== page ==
The discovery of a severed human ear found in a field leads a young man on an investigation related to a beautiful, mysterious nightclub singer and a group of psychopathic criminals who have kidnapped her child.
After a car wreck on the winding Mulholland Drive renders a woman amnesiac, she and a perky Hollywood-hopeful search for clues and answers across Los Angeles in a twisting venture beyond dreams and reality.
A Victorian surgeon rescues a heavily disfigured man who is mistreated while scraping a living as a side-show freak. Behind his monstrous facade, there is revealed a person of intelligence and sensitivity.
A blonde actress is preparing for her biggest role yet, but when she finds herself falling for her co-star, she realizes that her life is beginning to mimic the fictional film that they're shooting. Adding to her confusion is the revelation that the current film is a remake of a doomed Polish production, 47, which was never finished due to an unspeakable tragedy. Written by
Performed by Beck
Written by Beck, Eugene Blacknell and Dust Brothers (as The Dust Brothers)
Courtesy of Interscope Records
Under license from Universal Music Enterprises
Copyright 2005 Sony/ATV Tunes LLC, Plastic Kosmos Music, Universal Music Corp., Dust Bros. Music,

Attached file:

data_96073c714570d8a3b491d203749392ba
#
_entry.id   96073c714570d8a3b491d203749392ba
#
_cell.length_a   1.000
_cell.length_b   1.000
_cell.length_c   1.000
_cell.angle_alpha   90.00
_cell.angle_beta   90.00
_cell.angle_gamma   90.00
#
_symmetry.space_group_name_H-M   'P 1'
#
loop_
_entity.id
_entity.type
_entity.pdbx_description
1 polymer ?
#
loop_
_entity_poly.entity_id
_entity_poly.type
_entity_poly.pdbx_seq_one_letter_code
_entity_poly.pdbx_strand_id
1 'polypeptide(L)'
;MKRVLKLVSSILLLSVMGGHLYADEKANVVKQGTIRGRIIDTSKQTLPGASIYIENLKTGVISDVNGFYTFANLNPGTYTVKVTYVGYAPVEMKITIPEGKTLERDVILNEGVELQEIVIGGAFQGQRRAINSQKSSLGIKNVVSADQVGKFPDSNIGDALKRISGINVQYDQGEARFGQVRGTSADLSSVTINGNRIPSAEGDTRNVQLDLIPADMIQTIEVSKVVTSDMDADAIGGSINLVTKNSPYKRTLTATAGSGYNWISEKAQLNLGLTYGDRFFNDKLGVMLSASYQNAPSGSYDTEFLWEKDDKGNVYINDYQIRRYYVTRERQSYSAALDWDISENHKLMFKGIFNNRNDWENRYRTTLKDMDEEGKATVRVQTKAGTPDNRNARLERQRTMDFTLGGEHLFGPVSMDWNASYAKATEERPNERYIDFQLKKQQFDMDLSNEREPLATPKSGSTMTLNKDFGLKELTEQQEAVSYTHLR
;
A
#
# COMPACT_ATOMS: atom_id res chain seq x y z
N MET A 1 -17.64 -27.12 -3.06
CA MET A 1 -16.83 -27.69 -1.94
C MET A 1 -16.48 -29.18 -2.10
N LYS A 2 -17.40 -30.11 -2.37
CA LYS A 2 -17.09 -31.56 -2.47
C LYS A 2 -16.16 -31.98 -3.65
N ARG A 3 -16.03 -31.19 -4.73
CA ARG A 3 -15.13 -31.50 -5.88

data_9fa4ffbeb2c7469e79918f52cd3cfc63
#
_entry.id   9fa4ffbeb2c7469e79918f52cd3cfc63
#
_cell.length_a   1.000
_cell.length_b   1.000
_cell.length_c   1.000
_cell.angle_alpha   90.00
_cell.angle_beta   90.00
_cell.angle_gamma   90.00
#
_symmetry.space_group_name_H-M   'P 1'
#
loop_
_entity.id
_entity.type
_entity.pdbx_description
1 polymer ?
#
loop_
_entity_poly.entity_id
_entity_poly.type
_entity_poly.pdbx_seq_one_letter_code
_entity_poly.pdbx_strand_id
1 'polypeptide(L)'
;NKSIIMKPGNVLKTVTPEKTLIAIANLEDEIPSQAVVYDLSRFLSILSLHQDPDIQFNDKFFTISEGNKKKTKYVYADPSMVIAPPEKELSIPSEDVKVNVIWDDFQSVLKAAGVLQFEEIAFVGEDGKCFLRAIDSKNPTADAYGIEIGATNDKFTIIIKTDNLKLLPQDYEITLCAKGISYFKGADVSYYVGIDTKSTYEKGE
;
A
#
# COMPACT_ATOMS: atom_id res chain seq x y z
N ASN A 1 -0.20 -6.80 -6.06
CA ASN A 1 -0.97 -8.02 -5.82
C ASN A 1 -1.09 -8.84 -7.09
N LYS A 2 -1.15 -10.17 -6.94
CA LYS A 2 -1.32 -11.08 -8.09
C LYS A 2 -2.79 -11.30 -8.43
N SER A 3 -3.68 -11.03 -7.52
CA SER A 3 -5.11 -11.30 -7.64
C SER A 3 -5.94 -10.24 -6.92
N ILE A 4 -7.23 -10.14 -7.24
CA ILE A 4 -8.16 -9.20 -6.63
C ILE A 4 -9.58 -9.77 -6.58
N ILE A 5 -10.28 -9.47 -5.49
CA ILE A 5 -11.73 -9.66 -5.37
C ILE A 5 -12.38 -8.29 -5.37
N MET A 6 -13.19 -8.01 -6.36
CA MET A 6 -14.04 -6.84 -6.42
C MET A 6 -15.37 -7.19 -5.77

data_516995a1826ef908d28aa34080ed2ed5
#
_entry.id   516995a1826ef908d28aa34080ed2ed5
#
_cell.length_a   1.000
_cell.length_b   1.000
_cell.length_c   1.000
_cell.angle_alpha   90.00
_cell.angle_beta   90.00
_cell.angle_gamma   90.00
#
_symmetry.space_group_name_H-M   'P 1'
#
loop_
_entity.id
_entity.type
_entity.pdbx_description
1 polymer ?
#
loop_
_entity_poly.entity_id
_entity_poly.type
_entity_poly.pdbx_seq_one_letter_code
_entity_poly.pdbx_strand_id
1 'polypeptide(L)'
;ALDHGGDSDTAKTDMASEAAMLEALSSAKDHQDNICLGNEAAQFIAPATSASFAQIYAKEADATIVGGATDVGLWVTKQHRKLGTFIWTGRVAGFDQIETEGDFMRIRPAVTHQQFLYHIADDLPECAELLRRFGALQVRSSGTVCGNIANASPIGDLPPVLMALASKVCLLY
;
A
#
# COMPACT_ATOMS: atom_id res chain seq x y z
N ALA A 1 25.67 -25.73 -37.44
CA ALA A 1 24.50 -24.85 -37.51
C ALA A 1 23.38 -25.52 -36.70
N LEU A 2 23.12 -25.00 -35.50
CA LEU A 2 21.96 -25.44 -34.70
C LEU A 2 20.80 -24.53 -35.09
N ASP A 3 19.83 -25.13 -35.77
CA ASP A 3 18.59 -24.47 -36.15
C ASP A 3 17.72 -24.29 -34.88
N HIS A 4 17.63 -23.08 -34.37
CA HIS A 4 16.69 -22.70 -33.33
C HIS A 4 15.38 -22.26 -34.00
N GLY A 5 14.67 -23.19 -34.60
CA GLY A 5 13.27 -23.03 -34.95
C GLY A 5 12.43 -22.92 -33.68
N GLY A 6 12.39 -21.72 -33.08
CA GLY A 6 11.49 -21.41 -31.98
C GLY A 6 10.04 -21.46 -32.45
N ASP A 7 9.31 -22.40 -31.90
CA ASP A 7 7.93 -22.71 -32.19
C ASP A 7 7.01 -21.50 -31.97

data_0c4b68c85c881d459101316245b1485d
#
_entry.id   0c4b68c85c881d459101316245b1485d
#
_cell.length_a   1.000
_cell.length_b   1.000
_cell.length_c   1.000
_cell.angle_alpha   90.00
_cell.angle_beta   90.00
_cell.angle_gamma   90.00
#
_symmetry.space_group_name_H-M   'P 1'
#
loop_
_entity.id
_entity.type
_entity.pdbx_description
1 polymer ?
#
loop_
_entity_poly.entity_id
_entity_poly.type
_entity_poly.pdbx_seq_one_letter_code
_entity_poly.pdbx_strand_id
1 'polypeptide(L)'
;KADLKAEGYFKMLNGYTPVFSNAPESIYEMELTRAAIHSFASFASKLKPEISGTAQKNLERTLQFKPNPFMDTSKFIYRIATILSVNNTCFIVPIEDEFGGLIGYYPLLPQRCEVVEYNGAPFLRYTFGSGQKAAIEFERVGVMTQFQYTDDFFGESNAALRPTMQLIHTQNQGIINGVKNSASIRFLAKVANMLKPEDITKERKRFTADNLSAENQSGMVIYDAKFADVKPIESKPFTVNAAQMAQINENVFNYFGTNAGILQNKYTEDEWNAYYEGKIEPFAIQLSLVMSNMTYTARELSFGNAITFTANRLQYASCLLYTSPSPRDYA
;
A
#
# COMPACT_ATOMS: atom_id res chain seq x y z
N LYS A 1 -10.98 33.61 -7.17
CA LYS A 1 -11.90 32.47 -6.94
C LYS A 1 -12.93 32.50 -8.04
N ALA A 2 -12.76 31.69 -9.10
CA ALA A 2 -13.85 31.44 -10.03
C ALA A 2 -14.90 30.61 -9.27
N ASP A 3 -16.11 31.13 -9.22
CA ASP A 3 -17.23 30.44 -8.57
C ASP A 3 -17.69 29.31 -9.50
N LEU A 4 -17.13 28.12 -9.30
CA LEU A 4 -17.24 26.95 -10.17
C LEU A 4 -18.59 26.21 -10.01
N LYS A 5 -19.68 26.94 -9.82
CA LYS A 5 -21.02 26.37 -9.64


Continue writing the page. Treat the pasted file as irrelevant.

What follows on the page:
Be Loving Publishing See more »
Brilliant film if you're a Lynch fan, if not, you may hate it.
First off, this is easily the most confusing and bizarre of all of David Lynch's films, even more so than Lost Highway. I think it's also the most bizarre film I have ever seen. The film is harrowing and creepy and Laura Dern is incredible in her performance. I never thought she was capable it. Fans of Lynch will love it, especially those who think Mulholland Drive and Lost Highway were his best. Average filmgoers will most likely be bored (it's 3 hours long) or think it is Artsy crap. Lost Highway is probably his most comparable film based on structure, technique, and bizarre elements, although it would not be entirely fair to use Lost Highway as a basis for judgment. One of the only things that keeps me from giving it a higher rating is that there are a couple scenes which seemed to drag on a little longer than necessary. Inland Empire at first is reminiscent of some of Lynch's older short films because of the way it is filmed. It is gritty, shaky, and even gives a documentary feel at first. While it is still not his best, it's among them and it's what Lynch fans have come to expect and love.
98 of 148 people found this review helpful.
Was this review helpful to you?